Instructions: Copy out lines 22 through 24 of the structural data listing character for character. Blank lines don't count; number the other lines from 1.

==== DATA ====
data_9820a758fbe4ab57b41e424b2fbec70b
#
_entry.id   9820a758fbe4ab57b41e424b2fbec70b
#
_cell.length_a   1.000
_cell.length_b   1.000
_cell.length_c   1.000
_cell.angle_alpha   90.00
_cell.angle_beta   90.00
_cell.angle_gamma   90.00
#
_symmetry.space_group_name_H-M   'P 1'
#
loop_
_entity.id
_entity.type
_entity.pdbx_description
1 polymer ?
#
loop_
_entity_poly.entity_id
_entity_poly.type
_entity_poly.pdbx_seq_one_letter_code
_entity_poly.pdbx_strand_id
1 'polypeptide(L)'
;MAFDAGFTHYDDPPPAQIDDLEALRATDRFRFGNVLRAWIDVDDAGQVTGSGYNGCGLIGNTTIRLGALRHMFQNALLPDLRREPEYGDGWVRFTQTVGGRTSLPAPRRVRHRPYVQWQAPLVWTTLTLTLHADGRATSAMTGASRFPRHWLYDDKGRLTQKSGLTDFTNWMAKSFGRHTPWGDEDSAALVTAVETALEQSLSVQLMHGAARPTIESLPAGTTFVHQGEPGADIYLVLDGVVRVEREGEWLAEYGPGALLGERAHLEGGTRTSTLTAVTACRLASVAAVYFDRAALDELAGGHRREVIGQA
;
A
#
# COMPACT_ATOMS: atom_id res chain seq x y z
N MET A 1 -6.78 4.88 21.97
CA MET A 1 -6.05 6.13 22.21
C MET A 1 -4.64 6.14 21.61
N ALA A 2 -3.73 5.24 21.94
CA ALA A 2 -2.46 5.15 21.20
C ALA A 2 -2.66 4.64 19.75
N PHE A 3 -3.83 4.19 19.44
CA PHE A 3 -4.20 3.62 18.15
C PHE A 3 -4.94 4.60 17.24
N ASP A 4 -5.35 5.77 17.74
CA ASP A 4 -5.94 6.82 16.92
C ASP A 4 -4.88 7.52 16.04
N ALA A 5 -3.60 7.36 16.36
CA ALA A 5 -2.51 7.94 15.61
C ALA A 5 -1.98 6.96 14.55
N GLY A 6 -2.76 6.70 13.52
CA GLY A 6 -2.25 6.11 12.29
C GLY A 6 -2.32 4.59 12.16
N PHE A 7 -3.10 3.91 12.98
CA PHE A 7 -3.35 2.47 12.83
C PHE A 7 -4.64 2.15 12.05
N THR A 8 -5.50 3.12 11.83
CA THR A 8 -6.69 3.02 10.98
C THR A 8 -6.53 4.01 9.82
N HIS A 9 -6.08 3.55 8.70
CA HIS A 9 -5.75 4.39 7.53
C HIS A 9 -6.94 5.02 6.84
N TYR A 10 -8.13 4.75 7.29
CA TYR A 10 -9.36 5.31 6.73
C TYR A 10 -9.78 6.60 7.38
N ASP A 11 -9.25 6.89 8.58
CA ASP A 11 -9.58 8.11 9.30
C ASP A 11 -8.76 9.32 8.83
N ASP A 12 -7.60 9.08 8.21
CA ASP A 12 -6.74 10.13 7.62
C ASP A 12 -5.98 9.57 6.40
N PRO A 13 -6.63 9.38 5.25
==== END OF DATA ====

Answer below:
_entity_poly.type
_entity_poly.pdbx_seq_one_letter_code
_entity_poly.pdbx_strand_id